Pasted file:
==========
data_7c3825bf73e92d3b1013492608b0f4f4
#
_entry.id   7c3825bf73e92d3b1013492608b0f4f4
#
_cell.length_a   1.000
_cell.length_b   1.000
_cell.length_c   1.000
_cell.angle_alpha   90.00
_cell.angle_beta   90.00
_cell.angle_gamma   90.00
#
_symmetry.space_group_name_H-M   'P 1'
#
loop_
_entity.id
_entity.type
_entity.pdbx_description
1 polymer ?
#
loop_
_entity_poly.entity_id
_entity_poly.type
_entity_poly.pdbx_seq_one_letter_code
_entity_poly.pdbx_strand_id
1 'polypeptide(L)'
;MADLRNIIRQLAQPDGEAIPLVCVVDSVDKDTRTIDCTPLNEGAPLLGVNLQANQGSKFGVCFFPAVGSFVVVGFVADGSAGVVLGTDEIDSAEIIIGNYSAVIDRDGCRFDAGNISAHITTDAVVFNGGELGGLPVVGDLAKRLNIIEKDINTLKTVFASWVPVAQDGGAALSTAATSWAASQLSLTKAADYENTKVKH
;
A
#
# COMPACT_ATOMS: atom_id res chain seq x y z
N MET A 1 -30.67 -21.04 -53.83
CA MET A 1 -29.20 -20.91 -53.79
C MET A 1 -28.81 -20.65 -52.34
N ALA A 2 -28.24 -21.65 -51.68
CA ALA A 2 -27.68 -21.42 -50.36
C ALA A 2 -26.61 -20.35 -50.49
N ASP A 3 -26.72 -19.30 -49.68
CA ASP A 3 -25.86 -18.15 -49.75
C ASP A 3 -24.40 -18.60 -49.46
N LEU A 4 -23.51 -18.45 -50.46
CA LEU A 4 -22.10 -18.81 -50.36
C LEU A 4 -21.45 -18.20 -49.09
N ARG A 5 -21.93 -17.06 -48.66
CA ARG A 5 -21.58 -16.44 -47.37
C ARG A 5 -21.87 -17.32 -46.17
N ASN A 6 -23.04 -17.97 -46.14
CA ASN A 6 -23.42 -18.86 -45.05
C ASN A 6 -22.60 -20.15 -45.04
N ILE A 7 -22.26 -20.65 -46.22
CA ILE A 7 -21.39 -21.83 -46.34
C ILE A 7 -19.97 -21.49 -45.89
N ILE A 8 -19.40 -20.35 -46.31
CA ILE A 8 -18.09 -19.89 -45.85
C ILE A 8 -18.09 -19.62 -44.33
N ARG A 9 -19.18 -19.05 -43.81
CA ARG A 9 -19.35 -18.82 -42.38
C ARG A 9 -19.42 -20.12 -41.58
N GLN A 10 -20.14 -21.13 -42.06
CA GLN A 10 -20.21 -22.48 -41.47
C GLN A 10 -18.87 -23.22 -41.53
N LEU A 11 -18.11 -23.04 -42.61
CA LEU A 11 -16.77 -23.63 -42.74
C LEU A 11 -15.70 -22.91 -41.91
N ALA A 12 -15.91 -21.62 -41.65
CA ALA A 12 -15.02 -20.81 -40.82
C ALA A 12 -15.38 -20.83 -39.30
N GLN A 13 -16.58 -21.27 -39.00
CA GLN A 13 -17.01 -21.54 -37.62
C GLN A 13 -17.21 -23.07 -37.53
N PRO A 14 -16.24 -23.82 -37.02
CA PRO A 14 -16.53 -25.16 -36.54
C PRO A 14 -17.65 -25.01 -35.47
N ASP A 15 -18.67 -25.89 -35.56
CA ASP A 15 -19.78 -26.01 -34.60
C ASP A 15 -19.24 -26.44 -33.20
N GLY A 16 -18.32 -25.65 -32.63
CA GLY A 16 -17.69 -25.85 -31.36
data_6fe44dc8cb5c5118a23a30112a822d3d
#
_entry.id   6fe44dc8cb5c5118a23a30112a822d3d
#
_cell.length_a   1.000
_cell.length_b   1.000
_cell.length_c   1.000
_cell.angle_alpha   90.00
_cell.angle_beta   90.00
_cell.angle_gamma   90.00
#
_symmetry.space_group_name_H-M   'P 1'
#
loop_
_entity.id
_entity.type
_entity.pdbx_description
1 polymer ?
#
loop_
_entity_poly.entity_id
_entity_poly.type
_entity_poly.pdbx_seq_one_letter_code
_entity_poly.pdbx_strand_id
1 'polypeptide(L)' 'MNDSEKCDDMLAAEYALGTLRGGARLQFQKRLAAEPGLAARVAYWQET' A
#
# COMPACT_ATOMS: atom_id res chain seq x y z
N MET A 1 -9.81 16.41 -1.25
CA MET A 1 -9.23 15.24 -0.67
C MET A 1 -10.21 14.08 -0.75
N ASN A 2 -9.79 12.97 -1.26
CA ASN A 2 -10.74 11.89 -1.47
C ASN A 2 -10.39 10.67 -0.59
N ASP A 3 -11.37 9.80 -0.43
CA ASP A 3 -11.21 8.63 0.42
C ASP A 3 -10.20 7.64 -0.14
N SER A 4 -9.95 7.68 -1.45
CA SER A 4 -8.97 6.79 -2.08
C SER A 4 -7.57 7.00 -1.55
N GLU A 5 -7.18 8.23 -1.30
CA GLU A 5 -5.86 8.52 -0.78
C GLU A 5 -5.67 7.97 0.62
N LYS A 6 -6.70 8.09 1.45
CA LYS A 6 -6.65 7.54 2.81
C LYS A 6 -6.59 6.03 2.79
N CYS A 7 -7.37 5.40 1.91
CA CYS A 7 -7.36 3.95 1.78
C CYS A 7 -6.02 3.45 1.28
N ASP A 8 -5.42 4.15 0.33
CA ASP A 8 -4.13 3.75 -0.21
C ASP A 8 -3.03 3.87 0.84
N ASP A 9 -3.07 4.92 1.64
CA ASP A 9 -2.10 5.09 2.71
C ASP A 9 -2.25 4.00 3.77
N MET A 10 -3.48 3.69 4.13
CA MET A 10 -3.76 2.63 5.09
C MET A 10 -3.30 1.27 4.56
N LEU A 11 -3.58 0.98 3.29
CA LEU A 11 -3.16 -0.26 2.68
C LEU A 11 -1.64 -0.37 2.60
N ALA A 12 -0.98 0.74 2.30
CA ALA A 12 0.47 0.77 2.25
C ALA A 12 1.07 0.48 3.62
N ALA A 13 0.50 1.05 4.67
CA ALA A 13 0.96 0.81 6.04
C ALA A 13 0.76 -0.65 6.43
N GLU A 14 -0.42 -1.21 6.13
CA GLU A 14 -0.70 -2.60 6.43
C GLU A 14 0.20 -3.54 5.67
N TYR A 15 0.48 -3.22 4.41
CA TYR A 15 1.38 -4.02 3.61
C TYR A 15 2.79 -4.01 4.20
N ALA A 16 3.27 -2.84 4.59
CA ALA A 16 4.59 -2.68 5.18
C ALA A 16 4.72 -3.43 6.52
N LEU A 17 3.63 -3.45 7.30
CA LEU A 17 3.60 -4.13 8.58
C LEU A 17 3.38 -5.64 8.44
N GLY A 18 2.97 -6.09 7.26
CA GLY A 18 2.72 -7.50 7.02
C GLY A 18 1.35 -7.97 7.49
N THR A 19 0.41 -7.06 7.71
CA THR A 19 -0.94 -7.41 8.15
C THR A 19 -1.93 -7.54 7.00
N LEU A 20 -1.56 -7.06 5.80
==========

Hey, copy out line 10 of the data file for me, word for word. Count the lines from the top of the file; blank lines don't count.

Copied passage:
_cell.angle_gamma   90.00